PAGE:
• AdBlue Tanks
    • How should I store AdBlue™?

      As AdBlue™ is very sensitive to contamination, it is important that it is stored in a containment system which can protect it from contamination threats, and which can maintain the AdBlue™ at an optimal condition.

      The de-ionised elements of AdBlue™ can draw ions from the materials in which it is stored. This can change the chemical composition of the AdBlue™ and causes salts to form which in turn clog the ceramic head on the SCR.

      A common cause of premature SCR failures is the incorrect material selection in AdBlue™ Storage. Inert materials should always be used to handle AdBlue™.

      Harlequin AdBlue™ storage and dispensing tanks have been designed specifically for the safe and secure storage of AdBlue™. In addition, all AdBlue™ dispensing equipment has been selected in order to protect both the AdBlue™ solution and the equipment itself.

    • What Is AdBlue™?

      AdBlue™ is a trade name for AUS32 (Aqueous Urea Solution 32.5%). It is injected into the exhaust gases of modern diesel engines as a post combustion process. Its purpose is to reduce the percentage of harmful NOx (Nitrous Oxides) present in a vehicle’s emissions.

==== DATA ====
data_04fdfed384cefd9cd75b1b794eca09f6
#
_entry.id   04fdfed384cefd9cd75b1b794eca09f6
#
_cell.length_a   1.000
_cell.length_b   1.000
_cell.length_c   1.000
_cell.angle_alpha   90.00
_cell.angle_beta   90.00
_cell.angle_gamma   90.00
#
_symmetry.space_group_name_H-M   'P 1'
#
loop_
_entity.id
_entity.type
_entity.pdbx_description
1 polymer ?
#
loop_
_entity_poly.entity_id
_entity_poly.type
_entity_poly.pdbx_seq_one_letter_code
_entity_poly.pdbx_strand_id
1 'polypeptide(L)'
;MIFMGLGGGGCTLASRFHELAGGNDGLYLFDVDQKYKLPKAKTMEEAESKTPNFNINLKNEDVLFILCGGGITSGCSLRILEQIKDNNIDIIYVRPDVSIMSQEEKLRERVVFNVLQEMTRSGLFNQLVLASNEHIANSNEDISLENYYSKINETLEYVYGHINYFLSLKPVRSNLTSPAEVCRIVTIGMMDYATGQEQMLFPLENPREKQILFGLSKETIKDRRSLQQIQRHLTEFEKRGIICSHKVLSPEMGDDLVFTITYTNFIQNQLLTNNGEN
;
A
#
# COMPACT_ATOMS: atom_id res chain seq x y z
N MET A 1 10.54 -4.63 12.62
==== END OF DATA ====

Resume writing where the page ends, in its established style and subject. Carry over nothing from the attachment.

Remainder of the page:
The reaction takes place in a special piece of equipment called a SCR. The requirements to reduce vehicles harmful emissions (pollutants) are specified in European legislation, namely Euro 4, 5 and 6.

      In order to reach the reduced levels of pollutants as defined within current and future European legislation, vehicle manufacturers need to call on one of two types of technology: either SCR (Selective Catalytic Reduction) or EGR (Exhaust Gas Recirculation).

    • What Is A SCR?

      SCR stands for Selective Catalytic Reduction. Vehicles which are equipped with a SCR will carry an AdBlue™ storage tank in addition to the standard fuel tank. AdBlue™ is transferred from the storage tank and injected under pressure into the exhaust gases where a series of chemical reactions take place.

    • What Regulations Should I Be Aware Of?

      ISO 22241-1 Standard for AUS32
      ISO22241-2 Standard for Quality Testing of AdBlue™
      ISO 22241-3 Standard for Handling, Transportation and Storage of AdBlue™

  • Diesel Tanks
  • Fuel Storage Tanks: Bunded Oil Tanks
    • How close to a building can I place my Heating Oil Tank?

      Oil Tanks with a capacity not greater than 3500 litres should not be fitted any closer than 1.8 metres to non-fire rated (30 mins. minimum) walls or eaves.

      Where these clearances cannot be achieved, the protection measures noted in British Standard BS 5410: Part 1: 1997 must be provided by means of a 30 minute fire-resistant wall which extends at least 300mm above and beyond the ends of the tank.